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6th Inniskilling Dragoons - a crossbelt box ? 8 years 6 months ago #19966

  • mike rowan
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I bought this with the medals to Lt Col Thursby Dauncey, who commanded the 6th Inniskilling Dragoons in the latter stages of the ABW. He left the army in 1904 as he had a major altercation with General Mike Rimington, his boss. This bit of silver soldier decoration seemed to have been hallmarked on the face, but enthusiastic cleaning has obliterated the hallmark. The suspension clips have retained legible hallmarks, but they show Victoria's head, which contradicts the Edward V11 cypher.
Can anyone date this ?
Thanks
Mike
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6th Inniskilling Dragoons - a crossbelt box ? 8 years 6 months ago #19973

  • Frank Kelley
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Hello Mike,
I like your silver pouch, they are actually good scarce items and hard to find these days.
This particular one is so typical of an officer of the period in question, who did of course, have to pay for everything he wore, including this.
This pouch has been altered, but, this was really quite common, they were not cheap, a very brief glance at your photographs tell me it was made before 1890, the Royal Cipher has been added after the death of Her Majesty the Queen.
The queens head was not a hallmark, it was actually a duty mark and these themselves actually died a death in 1890.
I was interested to see Dauncey was commissioned on the 7th of June 1879, his further appointments were Lieutenant 20th of September 1884, Captain 26th of October 1892, he attained field rank on the 2nd of August 1899 and his appointment of Lieutenant Colonel was on the 22nd of August 1902.
An interesting man and a nice piece of his uniform, look after it, the manufacturer is intriquing and is not what I am used to seeing, I'll look again as time permits.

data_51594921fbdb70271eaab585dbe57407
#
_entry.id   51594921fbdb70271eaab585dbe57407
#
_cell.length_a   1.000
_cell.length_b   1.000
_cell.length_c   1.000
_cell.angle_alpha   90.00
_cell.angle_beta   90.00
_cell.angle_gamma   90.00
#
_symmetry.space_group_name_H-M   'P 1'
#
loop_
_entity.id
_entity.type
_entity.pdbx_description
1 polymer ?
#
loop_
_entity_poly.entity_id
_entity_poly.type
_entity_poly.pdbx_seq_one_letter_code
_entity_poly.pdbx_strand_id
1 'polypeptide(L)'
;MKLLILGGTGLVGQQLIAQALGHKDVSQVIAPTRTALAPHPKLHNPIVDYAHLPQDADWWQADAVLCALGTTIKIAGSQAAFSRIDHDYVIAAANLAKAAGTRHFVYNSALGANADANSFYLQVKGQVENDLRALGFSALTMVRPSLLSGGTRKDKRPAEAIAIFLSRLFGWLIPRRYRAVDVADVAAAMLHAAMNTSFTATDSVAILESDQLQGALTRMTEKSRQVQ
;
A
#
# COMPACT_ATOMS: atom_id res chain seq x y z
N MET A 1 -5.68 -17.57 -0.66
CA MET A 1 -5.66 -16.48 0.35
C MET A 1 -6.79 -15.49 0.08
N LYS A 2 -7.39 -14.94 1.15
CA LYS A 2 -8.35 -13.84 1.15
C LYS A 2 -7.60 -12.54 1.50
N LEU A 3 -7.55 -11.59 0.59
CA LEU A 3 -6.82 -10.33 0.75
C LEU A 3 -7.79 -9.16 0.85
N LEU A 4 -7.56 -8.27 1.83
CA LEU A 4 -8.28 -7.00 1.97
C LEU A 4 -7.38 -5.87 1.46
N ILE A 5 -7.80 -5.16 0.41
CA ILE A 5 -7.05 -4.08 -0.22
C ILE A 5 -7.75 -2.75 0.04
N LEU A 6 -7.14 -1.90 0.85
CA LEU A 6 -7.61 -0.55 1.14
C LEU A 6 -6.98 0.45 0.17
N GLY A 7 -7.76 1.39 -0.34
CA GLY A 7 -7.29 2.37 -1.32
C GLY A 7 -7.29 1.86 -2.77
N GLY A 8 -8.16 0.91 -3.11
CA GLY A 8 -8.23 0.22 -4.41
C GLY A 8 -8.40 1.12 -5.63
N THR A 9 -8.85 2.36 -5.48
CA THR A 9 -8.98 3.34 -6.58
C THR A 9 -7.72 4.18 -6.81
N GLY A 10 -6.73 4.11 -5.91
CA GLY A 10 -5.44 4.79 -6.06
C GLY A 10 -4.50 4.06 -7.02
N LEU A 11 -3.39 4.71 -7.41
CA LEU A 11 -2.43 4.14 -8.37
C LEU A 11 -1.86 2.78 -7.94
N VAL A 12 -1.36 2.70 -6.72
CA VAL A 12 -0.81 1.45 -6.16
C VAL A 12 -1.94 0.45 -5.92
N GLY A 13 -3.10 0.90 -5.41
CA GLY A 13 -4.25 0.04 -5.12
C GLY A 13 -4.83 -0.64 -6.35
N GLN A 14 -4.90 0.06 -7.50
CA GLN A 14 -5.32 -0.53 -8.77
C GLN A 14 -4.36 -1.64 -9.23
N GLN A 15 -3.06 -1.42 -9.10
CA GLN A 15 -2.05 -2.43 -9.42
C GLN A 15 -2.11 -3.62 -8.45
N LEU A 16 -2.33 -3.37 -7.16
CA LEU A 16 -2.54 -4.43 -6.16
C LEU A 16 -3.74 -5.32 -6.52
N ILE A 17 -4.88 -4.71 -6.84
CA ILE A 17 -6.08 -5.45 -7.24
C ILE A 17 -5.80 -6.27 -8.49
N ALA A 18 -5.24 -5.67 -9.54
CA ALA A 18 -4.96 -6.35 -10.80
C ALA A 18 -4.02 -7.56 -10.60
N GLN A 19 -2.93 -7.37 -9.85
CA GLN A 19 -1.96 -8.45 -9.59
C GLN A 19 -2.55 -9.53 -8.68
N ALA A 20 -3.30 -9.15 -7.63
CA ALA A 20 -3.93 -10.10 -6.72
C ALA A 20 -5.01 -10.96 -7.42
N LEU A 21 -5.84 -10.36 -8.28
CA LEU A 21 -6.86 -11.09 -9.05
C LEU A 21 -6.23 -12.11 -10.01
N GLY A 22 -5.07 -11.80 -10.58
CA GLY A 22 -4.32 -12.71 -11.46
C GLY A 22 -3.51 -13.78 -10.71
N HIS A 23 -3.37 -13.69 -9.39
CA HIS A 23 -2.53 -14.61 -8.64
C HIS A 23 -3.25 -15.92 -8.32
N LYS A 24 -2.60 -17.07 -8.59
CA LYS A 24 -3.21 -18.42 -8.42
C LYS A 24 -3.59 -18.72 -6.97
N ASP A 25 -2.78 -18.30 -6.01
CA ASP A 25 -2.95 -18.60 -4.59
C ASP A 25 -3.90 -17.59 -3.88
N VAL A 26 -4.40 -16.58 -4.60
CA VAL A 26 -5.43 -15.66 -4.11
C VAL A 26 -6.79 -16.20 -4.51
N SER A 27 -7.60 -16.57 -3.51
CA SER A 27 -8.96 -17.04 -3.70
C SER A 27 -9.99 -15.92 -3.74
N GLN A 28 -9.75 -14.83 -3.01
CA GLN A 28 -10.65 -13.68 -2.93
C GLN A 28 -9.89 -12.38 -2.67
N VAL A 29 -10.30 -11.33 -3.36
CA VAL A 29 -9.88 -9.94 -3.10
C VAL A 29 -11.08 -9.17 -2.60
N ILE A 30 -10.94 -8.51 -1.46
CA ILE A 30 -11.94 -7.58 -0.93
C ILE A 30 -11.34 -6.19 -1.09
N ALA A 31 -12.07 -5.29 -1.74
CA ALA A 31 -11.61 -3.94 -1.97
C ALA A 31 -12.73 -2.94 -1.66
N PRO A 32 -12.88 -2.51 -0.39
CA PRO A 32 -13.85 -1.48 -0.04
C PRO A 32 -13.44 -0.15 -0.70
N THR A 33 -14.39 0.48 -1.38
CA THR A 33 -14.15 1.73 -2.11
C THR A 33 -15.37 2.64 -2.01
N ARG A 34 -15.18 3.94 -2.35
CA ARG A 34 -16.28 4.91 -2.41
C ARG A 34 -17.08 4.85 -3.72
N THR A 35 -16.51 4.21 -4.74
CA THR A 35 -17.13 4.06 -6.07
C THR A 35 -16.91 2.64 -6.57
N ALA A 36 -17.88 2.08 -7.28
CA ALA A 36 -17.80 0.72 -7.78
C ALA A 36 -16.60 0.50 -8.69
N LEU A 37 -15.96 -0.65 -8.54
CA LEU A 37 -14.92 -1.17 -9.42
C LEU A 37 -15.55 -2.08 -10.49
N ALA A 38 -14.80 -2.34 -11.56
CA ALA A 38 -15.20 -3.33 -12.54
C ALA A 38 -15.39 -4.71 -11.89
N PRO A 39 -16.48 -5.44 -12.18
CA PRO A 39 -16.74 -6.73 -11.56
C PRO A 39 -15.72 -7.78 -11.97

Kind regards Frank

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6th Inniskilling Dragoons - a crossbelt box ? 8 years 6 months ago #19989

  • mike rowan
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Hi Frank,
Thanks for the info. I can well imagine that he wasnt that excited about buying a replacement when the new monarch arrived. It seems that as OC of the unit he had a very poor relationship with his superior officer, Brigadier General Mike Rimington - not many did as he was a vindictive sort. Dauncey ' retired' in 1904 , there was some sort of scandal and he felt that he should take responsibily and resign ( I wish a few of our elected officials would do this - but its not the African way - you hang on until dragged out in shackles !) I have an article from John Bull magazine ( April 24th 1909)titled, "A officer, but not a gentleman " which is all about Rimingtons less than admirable human relationships.
Dauncey was quite a soldier, having been in the Egypt campaign with the 7th Dtagoons ( wounded at Tel el Kebir ) and Sudan ( Captain charger at Omdurman ) and then the Boer War , mostly as a Major with the 6th Inniskilling Dragoons , being promoted in 1902 to Lt Col and OC.